I already previously highlighted my worries with respect to the medium-term outlook for the UK (The UK: down and out dated July 7). While in the meantime the recovery has continued, my doubts about the UK outlook have not become less pronounced, rather to the contrary. I remain seriously worried about the more longer-term outlook and consider the risks for an inflationary outcome as being the most pronounced by far of any of the larger non-EM economies (I continue to expect US and EUR nominal growth to be very low for a multi-year period amid low real growth and low inflation).
Just to repeat: I think the structural problems the UK economy is facing are even more substantial than elsewhere. For one, the structural imbalances (overvalued housing market, over-indebted under-saving consumer, high current account deficit to name a few) are at least as pronounced as in the US. However, the banking sector liabilities are significantly larger and the share of the financial sector is larger than in the US.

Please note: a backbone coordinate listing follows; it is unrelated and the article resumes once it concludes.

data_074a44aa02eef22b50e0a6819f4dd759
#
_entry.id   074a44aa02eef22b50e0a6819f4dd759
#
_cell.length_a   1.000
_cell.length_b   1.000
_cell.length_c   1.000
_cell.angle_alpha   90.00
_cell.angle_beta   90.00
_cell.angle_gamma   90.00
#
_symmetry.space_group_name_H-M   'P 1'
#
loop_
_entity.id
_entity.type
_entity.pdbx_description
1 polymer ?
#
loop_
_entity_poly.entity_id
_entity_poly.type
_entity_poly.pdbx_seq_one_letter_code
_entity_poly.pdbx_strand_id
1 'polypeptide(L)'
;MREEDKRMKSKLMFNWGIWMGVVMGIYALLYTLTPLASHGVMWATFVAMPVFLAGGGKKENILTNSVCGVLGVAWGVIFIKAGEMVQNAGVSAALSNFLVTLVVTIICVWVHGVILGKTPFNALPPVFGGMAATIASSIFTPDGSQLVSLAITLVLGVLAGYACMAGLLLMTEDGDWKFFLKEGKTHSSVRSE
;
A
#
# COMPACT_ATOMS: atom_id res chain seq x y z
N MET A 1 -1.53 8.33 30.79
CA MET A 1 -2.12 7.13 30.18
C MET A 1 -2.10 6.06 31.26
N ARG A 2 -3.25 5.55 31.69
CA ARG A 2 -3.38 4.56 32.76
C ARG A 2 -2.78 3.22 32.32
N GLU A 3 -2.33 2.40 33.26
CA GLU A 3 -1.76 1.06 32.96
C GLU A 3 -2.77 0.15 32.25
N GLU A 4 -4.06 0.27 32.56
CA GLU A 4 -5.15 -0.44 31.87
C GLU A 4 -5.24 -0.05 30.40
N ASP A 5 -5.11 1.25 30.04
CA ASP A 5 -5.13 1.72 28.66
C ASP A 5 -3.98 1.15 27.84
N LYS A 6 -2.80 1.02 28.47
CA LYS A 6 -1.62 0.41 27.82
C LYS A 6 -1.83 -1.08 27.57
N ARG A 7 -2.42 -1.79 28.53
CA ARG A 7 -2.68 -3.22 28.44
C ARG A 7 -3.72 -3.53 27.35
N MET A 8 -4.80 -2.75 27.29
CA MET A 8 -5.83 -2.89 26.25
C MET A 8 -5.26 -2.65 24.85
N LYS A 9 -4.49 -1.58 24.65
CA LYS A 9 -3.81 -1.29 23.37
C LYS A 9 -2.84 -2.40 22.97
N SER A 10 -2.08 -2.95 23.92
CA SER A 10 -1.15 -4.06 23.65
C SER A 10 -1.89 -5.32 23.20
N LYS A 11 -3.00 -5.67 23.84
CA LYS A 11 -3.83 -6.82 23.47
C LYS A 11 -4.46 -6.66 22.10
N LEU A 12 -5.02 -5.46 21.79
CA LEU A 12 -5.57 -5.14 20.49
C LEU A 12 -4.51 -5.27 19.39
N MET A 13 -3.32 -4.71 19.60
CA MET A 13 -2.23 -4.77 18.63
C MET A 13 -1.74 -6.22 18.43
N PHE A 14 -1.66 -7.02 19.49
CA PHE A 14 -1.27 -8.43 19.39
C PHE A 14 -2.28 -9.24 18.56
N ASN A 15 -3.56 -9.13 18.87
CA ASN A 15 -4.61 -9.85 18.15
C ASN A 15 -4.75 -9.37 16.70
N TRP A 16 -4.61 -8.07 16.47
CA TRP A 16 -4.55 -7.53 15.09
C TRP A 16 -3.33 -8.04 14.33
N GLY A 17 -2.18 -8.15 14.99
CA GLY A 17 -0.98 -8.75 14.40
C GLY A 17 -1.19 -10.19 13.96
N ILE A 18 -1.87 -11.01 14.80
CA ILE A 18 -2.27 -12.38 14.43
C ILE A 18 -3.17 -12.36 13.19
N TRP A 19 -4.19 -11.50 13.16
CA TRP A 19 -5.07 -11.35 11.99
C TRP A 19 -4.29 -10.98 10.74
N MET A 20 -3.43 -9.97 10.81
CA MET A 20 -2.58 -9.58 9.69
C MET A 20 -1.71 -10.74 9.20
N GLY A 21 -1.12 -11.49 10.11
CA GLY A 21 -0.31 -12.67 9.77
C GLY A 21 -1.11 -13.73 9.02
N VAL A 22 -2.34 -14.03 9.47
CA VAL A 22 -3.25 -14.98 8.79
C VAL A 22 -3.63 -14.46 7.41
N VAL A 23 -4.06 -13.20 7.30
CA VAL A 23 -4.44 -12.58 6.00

For me, the key reason for the positive UK data surprises of the past months are down to the larger macro-economic stimulus than for example in Europe. First, the BoE was faster in cutting rates than the ECB and also engaged in a more aggressive asset purchasing program sooner. Additionally, the fiscal stimulus in the UK is significant. Finally, the drop in GBP on a trade-weighted-basis has provided an additional boost.
However, there is a real problem brewing and today's CPI release highlighted this again.
Yes, inflation in the UK has come down as well during the past quarters, however, this fall was much less pronounced than in the US and the Eurozone (yoy numbers):
Conclusion: I remain seriously worried about an inflationary outcome in the UK (in contrast to the US and the Eurozone) and suggest to underweight the UK from an asset allocation perspective. UK Gilts risk underperforming significantly vs. the US and Eurozone counterparts over the medium term and yields are likely to rise over the next quarters.